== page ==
It is, of course, also hilarious to see the paranoid rich or conservative blowhards like Rush Limbaugh decry the return to Clinton-era marginal tax rates for income above $250,000 as (you guessed it) socialism, or even communism.  As we all know, Clinton was a rabid socialist who passed laws like TANF (or, the Make Low-Income Single Mothers Work Bill), NAFTA, and GLBA (the repeal of Glass-Steagall).  One would have though that Soviet economics came to the US right after it died in Russia!

Anyways, what also entertains me about such paranoid rants is that they often refer to increased tax rates as communism.  If the economy were fully socialized, then, obviously, the government (or the collective) would fully control the means of production and distribution.  Consequently, the idea of salaries, wages, and taxes lose their logical coherence.  How can there be taxes to pay if if your money only comes back to you in the form of allocated goods?  The purported no-tax utopia is a characteristic of anarchy (in which there is no state to tax) and communism (in which there is no private property to be taxed).

Monday, November 19, 2012

On Tragedy and Farce

In an article in The Guardian last Friday, Giles Fraser, reflecting on the situation in Gaza, concluded,

"Poets understand tragedy better than politicians. For what makes tragedy tragic is not that the situation is sad (there are other words for that) but that it is where the sloganising binaries of right and wrong no longer function as a useful guide. Which is why making peace means leaving the protected place where we are right."

A farce is where no one is fully right, and no one gets hurt.  A tragedy is where no one is fully right, but everyone gets hurt.

Sunday, November 18, 2012

An eye for an eye...and no more

It is important to remember that the biblical precept of "an eye for an eye" contained the implicit corollary of "and no more."  Although one may, from a modern perspective, view such retributive justice as crude, it was nevertheless a step in the direction of justice at its time, when blood-feuds prevailed.  The precept "an eye for an eye" demands that the punishment be commensurate to the crime, that the victim not seek to remedy the offense by exacting greater suffering from the offender, that the act of retribution be merely like the settling of debts, for to seek to inflict greater suffering, to demand a full body as compensation for the taken eye, would lead to a vicious cycle of retribution and pain with no conceivable end.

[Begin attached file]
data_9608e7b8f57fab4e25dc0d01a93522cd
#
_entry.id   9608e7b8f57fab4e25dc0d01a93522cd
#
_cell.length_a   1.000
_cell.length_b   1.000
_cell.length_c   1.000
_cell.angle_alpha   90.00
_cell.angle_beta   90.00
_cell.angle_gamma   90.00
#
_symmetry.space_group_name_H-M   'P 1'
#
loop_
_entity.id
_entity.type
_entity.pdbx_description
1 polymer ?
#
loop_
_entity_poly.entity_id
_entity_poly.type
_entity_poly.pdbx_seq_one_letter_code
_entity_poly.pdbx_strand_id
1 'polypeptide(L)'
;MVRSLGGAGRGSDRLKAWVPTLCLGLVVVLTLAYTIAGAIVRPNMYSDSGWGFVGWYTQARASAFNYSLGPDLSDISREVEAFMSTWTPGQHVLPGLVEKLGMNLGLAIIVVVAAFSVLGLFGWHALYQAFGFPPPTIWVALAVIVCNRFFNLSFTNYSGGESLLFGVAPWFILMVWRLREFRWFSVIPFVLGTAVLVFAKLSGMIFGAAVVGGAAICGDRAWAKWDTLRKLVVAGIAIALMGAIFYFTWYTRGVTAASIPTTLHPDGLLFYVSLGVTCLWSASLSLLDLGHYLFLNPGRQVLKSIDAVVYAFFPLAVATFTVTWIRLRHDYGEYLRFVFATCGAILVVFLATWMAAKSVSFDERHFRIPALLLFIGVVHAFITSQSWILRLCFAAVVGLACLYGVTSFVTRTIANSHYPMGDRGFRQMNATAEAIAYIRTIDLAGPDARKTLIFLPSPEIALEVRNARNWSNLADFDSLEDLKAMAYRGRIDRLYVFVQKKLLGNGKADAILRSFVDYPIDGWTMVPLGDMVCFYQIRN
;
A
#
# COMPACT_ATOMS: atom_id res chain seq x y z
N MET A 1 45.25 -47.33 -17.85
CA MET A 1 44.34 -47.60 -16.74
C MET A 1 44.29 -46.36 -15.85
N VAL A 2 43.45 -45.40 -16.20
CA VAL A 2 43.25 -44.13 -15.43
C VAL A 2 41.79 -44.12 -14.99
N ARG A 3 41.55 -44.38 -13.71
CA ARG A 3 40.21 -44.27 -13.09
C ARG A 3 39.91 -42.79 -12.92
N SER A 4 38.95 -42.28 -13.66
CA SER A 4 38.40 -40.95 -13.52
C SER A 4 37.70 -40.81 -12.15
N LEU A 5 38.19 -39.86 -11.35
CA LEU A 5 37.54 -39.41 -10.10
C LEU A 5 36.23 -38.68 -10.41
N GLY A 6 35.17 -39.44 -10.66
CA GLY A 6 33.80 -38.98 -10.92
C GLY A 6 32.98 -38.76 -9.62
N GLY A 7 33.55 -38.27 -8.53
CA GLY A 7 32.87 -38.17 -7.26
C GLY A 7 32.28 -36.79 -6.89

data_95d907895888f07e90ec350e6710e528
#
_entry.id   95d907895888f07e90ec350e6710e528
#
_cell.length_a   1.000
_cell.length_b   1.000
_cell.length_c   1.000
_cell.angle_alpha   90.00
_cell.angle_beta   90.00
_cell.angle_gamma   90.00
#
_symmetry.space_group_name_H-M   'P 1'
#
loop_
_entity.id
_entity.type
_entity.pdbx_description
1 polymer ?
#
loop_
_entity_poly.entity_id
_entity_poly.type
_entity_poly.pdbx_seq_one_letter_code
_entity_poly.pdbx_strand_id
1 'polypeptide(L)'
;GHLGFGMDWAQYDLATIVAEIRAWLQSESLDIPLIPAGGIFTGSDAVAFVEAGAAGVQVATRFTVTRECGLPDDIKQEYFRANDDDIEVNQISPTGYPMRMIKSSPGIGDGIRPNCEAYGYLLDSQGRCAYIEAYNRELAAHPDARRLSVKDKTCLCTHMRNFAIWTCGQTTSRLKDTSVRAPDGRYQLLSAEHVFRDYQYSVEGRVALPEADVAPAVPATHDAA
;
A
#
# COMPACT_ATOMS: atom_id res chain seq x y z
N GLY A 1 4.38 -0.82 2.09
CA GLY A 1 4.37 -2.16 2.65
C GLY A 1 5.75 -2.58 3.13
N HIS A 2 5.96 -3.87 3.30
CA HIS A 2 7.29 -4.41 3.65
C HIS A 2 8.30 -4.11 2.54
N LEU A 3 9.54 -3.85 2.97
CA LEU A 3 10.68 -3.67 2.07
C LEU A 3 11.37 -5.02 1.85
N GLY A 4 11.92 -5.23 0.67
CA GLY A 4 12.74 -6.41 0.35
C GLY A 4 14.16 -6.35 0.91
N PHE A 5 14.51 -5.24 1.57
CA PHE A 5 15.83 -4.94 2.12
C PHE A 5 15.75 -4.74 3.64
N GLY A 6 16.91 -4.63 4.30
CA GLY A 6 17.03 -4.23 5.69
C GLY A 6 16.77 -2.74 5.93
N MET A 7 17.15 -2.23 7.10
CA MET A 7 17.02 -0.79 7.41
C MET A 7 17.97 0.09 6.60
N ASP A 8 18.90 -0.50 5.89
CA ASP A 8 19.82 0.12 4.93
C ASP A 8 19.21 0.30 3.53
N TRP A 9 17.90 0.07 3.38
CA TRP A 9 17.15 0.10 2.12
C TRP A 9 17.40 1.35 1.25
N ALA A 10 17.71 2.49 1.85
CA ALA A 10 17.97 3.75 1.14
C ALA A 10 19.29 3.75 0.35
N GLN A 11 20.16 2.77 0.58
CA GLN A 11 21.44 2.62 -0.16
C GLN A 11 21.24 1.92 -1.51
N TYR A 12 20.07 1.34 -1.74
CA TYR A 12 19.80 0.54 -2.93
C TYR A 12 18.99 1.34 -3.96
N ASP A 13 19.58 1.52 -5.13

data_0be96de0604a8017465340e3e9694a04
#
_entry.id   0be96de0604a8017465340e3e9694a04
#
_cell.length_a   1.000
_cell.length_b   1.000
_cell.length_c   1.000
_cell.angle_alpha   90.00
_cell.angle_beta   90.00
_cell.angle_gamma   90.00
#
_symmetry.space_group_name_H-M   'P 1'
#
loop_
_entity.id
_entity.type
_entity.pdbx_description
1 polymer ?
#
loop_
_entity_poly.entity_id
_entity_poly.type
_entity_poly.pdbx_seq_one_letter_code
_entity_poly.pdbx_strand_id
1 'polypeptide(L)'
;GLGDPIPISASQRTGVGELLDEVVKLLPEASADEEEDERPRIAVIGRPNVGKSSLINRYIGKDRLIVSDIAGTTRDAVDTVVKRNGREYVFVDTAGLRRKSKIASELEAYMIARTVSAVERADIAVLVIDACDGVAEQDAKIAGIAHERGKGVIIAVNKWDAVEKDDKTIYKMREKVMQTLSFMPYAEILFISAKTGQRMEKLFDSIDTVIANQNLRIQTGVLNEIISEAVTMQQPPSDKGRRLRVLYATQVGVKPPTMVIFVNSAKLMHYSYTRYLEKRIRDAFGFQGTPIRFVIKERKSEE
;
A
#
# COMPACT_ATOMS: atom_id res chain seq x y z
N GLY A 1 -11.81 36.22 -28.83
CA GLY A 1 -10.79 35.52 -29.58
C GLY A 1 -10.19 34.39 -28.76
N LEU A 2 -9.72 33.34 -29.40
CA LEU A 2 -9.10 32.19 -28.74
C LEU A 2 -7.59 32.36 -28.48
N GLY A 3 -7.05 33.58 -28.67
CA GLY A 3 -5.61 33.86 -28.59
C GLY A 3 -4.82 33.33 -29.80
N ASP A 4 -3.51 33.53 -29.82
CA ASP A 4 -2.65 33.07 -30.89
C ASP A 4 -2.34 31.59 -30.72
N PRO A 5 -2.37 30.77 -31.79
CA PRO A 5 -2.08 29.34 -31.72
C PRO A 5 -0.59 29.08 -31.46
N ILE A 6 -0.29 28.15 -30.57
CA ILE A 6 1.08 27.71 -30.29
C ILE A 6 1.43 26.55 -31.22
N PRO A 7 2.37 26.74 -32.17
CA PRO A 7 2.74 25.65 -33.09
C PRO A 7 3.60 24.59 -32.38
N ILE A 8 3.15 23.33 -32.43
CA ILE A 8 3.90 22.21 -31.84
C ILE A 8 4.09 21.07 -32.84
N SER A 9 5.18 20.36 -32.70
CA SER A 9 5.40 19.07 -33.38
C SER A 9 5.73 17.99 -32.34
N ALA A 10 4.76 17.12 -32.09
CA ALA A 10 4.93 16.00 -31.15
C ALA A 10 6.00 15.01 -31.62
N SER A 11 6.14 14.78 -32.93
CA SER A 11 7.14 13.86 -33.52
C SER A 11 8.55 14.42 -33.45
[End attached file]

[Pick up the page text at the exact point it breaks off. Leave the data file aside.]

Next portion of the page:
Sunday, November 11, 2012

This is What Happens When You Don't Teach Shapes in Kindergarten

 Hello friend, let's take a journey through the newly designed districts of Pennsylvania, the Keystone State.  I've decided to choose the most aesthetically and geometrically offensive districts for our little tour.

Starting West, let us begin with PA-12, the former home of Rep. Mark Critz (D) and soon-to-be home of Rep. Keith Rothfus (R).

PA's 12th congressional district is the pale yellow part of this map.  (Here's another hint for finding it:  It's marked with a 12).

Ultimate conclusion: A bird with a long, narrow neck sticking out of a nest with an unusually flat/sharp top

"But PA's 12th just looks so strange because it was just gerrymandered now," you might think.  You are wrong.  It is arguable that PA's 12th is less aesthetically offensive than it had been.

File:Pa12 109.gif

The district, with its new design, has moved slightly to the north and is, in fact, more compact.  When I tried to come up with a clever idea for what the old PA-12 resembled, I originally gave up.  But then I came to the conclusion that, if you tilt your head a bit to the left, PA-12 resembles a woman playing a grand piano standing up near the edge of a stage.  It's a stretch, but I think it will work.

Let's continue our journey through the beautiful PA's 7th, now home to Republican Rep. Pat Meehan. When I first saw PA-7, I could tell that it was awkwardly designed.  And then I noticed the piece of PA-7 in Montgomery County that falls between Allyson Schwartz's and Mike Fitzpatrick's district that makes PA-7 really push the definition of "contiguity."

It took me a little while to figure out what this travesty of a district resembles.

Ultimate conclusion: A woman with a strange hairstyle wearing rubber gloves while trying to clean up the body of a decapitated monkey

Oh, look, the 70+% African American city of Chester is conveniently not in the Republican rep's district and awkwardly linked up to Bob Brady's district in Philadelphia (which, of course, is a mess in its own right.)

Because of the cluster that is PA-7, PA-6, its neighbor to the North (home to Republican Rep. Jim Gerlach) is also a bright and shiny example of the failure of our elementary schools to teach drawing and shapes.

If you turn PA-6 upside down (bear with me here), then it looks like a large-nosed witch clenching one hand in a fist and extending her other arm, cloaked in the sleeve of her loose robe.

Moving up north a bit to PA-17, we find what is either a boat with a mini-stage on which a couple is dancing (the male dancer lifting up his female partner ballet-style) or a sleeping camel with several layers of blankets on its lower back and a feathered headpiece.

You can check out the rest of the geometric glory of the Keystone State here.